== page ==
Are veggie burgers taking over the meat industry?
Tyrus and Julie try Beyond Meat Burgers.
It was the burger that sparked a fervor.
An Oregon woman living in Australia has opened up about her unique journey from vegetarianism to butchery after eating a burger during her third pregnancy.
VEGETARIAN REDDIT USER SLAMMED FOR ASKING SICK WIFE NOT TO MAKE HER FAVORITE DISH
Though Tammi Jonas now works full-time today running a pig farm in the Central Highlands region of Victoria with her husband Stuart, her life was much different a decade ago. While expecting her third child, the longtime vegetarian claims she became “extremely anemic” and that her body needed more than just the iron-rich foods and supplements she was enhancing her meatless diet with.
"I was at work one day and just thought, 'a burger would fix this'," the butcher told 10 Daily in an interview published Tuesday.
Jonas slowly began incorporating red meat back into her diet, though she was adamant about only eating meat that was sourced and slaughtered ethically. During that period, the woman found herself “drawn to the land more and more.”
Raised on a cattle ranch in the Beaver State before relocating to Australia, Jonas became increasingly drawn to the thought of living out in the country with livestock.
"When you're from land it's in your bones,” she said.
Jonas and her husband then moved to their current, 69-acre property in 2011 and established Jonai Farms to “to raise happy, tasty, heritage-breed pastured pigs,” according to their website.
While committing to their new agricultural lifestyle, Jonas said she “immediately” felt that her family should farm pigs.
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“I knew immediately pigs because they are some of the worst-treated in industrial systems," she said, explaining that Jonai Farms’ gives shoppers the choice to buy meat from animals raised cruelty-free.
With Stuart handling logistics and infrastructure, Jonas learned to butcher and has never looked back.
But although the animals are raised on Jonai Farms, they are ultimately slaughtered offsite — a fact which still makes her uncomfortable.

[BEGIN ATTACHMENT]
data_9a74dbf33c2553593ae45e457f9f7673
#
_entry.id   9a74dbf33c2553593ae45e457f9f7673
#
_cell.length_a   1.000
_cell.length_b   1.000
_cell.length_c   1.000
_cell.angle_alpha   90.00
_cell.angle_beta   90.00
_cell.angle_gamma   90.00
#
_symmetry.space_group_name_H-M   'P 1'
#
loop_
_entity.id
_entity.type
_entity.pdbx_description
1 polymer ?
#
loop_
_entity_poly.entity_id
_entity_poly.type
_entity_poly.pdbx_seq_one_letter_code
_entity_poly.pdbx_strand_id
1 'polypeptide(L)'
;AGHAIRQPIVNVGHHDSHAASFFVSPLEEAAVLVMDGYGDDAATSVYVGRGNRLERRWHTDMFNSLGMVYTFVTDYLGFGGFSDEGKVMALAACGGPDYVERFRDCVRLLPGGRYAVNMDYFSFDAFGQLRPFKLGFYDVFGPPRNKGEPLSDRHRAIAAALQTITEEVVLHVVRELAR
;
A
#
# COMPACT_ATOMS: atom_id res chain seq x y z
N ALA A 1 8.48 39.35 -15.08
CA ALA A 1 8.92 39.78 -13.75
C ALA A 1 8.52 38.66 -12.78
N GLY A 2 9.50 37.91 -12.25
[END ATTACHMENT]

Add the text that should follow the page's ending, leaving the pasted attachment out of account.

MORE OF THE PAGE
"I think they find all of that stressful and we'd like to take that part of the stress out of our system and be able to walk them to a death they didn't know was coming," she said. "I feel the most justified in eating the meat when I know they had no fear, no pain, they were just alive and then they were dead."
In a larger sense, the butcher hopes that her ethical pig farming will help combat what she identifies as the “bad information” that is fueling the vegetarian movement, a diet choice she remains "sympathetic" towards.
"I am trying to help people who are choosing [vegetarianism] while also still trying to figure out what is the best way to eat on a finite planet,” Jonas said.
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"I am trying to help people who are choosing [vegetarianism] while also still trying to figure out what is the best way to eat on a finite planet,” she commented. "Hats off to you if you don't want to participate in any livestock production but try not to have too hard a go at those of us who are trying to restore landscapes with livestock and doing a much better job of it than your vegan impossible burger."
Jonas, who describes herself as an “ethicurean farmer, mindful meatsmith, agrarian activist, and cultural theorist” on her website, frequently documents the adventurous life and times of her family farm on Instagram.
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